The Council is responsible for allocating street and road numbers to properties within the district.
A standard numbering system benefits the community by enabling easier identification and location of properties for visitors, quicker and improved response in emergency situations and efficient delivery of goods and services to properties.
Under the Public Places Bylaw 2018 the number allocated to a property by the Council must be displayed prominently.
The Council operates the 'Rapid' numbering system in rural areas and the Australasian numbering standards in urban areas.
Road and ROW names are established at the time of subdivision, where these are required.
Property addresses should be sequential and unique. When entering from the adjoining road, odd numbers are on the left-hand side of the road and even numbers on the right.
Numerical preferences are not taken into consideration when allocating numbers, and all numbers can potentially be issued (e.g. #4 and #13 will be allocated).
On corner properties, the allocated number will depend on where the driveway access is located, however Council will endeavour to retain a number for each frontage to allow for future use or redevelopment.
If subdivision results in whole numbers not being available, alphabetical suffixes starting at A are able to be assigned incrementally but shall not extend beyond E.
Where six or more address sites exist off a single access way then the access way shall be named.
If a subdivision takes place which increases the number of address sites to six or more on the same access way, then the access way shall be named as part of that subdivision. The road name will then apply to all new and existing address sites on the right-of-way, with appropriate sequential numbering allocated as part of the subdivision process.
A suburb is a reference to a general area of a city. The name of the suburb is usually derived from the name of a nearby school, post office or subdivision and is often used by businesses to divide the city into administrative areas.
The Council does not keep records for suburbs as there are no legal boundaries. Suburb boundaries are arbitrary.
For postal delivery, suburbs are no longer used. They were replaced in 1981 by postcodes.
New Zealand Post address and postcode finder(external link).
Most New Zealand PostShops(external link) also offer a copy of the postcodes.
It is important that you use the property number that the Council has allocated and that this is clearly displayed on your property.
If your property is accessed by a private lane or right-of-way, you should display the number at the street and up the right-of-way at the entrance to your property.
The number displayed must be:
Numbers must be displayed on a permanent fixture close to the road and close to the principal entrance to the land or building.
If your property is a unit or part of a group of buildings, the number should be displayed above or close to the principal entrance doorway.
Street numbers are allocated by the Council when new properties are created through subdivision. New numbers are generally advised to the developer and Land Information NZ upon titles being issued and received by the Council.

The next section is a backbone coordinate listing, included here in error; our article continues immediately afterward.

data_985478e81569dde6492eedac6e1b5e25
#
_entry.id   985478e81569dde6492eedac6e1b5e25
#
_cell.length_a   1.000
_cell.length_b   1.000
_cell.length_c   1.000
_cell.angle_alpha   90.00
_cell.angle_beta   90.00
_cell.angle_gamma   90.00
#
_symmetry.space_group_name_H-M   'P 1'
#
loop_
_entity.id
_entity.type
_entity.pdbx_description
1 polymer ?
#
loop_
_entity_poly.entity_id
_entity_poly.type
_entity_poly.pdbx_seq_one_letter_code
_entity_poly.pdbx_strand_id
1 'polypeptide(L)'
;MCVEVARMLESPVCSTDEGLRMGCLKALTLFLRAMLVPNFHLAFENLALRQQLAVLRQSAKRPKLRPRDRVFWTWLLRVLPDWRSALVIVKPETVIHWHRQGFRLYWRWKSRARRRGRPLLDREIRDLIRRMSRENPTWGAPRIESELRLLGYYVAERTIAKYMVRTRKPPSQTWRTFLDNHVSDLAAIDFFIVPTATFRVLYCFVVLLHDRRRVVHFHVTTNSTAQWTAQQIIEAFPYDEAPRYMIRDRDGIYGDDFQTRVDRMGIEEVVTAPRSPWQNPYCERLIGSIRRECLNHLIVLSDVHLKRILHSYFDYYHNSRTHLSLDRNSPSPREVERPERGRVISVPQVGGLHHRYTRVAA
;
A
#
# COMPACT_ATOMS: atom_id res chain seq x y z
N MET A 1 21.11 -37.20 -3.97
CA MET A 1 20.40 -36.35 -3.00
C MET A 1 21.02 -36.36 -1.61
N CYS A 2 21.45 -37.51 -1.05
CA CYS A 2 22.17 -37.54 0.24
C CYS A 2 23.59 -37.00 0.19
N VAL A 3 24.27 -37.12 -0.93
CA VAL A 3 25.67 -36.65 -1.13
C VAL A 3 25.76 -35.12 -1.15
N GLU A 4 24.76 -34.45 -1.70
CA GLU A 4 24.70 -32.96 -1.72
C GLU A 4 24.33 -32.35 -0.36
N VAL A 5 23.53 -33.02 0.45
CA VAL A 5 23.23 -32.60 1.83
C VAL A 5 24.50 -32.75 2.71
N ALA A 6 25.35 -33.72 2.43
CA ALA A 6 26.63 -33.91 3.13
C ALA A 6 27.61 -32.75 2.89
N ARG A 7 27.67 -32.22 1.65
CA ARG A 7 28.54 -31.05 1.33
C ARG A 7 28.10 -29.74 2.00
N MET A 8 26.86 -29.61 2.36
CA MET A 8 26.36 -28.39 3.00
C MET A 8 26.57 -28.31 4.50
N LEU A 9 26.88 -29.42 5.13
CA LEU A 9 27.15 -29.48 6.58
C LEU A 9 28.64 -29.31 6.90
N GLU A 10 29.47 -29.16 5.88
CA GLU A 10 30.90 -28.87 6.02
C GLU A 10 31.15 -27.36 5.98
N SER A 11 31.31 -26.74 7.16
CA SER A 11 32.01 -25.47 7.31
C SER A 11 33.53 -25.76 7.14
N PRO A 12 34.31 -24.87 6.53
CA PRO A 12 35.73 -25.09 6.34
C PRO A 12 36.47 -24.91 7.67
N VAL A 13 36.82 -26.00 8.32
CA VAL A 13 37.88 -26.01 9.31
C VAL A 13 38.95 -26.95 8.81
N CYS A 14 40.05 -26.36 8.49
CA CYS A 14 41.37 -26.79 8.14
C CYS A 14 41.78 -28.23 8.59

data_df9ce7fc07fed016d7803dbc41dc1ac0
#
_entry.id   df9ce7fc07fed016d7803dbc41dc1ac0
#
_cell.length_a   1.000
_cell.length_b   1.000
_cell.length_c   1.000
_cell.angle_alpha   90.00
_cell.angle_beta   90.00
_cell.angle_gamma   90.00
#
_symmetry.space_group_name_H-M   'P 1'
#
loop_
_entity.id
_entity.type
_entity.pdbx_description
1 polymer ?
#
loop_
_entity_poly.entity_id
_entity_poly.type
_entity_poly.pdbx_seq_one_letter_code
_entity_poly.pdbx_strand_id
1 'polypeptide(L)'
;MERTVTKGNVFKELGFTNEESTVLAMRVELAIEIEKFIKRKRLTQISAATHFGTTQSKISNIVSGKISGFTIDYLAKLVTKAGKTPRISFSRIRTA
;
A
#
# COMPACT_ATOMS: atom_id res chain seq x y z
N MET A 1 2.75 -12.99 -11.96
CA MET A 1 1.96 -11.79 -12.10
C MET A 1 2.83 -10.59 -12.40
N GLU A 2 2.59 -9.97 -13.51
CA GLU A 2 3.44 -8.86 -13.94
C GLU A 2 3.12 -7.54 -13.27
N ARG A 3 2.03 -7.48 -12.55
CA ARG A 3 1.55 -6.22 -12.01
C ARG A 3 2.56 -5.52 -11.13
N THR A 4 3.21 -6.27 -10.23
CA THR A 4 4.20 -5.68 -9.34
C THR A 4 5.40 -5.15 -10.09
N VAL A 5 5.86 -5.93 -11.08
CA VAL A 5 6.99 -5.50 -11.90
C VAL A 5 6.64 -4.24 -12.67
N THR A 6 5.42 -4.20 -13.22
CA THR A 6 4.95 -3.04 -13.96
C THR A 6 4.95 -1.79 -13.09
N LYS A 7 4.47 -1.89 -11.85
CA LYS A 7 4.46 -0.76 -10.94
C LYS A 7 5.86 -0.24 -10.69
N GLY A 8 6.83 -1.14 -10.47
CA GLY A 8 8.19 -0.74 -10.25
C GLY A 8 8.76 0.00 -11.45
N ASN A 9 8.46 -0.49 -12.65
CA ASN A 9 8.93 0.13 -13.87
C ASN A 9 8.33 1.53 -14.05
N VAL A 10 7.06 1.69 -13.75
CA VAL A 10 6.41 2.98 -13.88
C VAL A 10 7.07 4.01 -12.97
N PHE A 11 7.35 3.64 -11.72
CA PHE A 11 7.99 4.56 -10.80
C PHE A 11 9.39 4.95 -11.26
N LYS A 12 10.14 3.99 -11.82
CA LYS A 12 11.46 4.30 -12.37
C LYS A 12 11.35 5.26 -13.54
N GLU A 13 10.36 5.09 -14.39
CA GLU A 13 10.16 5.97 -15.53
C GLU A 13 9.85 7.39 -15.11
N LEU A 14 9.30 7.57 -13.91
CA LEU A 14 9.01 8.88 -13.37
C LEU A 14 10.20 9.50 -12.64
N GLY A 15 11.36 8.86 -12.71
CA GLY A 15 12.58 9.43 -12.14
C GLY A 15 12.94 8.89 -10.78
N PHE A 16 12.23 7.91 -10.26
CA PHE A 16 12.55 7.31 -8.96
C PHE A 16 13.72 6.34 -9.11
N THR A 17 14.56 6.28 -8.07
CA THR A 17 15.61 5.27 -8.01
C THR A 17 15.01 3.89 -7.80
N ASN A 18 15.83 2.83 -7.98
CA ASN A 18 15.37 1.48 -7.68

Use our online form if you are changing your property’s access, or are building a second house on a property and need a new number.
Check your rates invoice. The street number is shown in the 'location' information.
If this differs from what is being displayed/used on the property please contact the Council to check or update.
Please email firstname.lastname@example.org
In urban areas, property numbers are allocated using the Australian/New Zealand Standards for rural and urban addressing AS/NZS 4819 2011 standards.
This is a general guide to the most commonly asked street numbering queries. For more examples and information on these standards and you can refer to the Land Information NZ website(external link).
The Rapid numbering system is the standard method of rural property identification for New Zealand.
Rapid stands for:
Properties are given a unique number based on their distance along a road from its start point to the boundary/entrance way of the property. Even numbers are allocated to properties on the right side of the road, and odd numbers to properties on the left.
The number is calculated by measuring the distance between the property and the start point of the road and multiplying this by 100. Numbers are rounded to the next whole number. For example, a property 0.5km along a road will have the rapid number 50, property number 200 will be 2km from the start of the road.
One of the benefits of the system is that a property can be found even if the number is not displayed. Note the odometer reading when entering a road, travel the required kilometres and you should be at or near the entrance of the property.
The property’s Rapid numbered should be displayed prominently at the road entrance to the property. Rapid numbers are normally white reflective numbers on a blue reflective background and are displayed on a dedicated post.
If your house is located down a shared right-of-way or access lane, it is recommended that the Rapid number is displayed at the entrance of the access way and also at the property entrance off the right-of-way.
Keep the number clear of long grass and overhanging vegetation.
Rapid numbers are allocated by the Council when new properties are created through subdivision. New numbers are advised to the current property owner and Land Information NZ.
If you are building a second house on a property, contact the Council to have a second number allocated. Email email@example.com
For replacement signage you can contact:
30 Hillview Road
Phone (03) 366 0427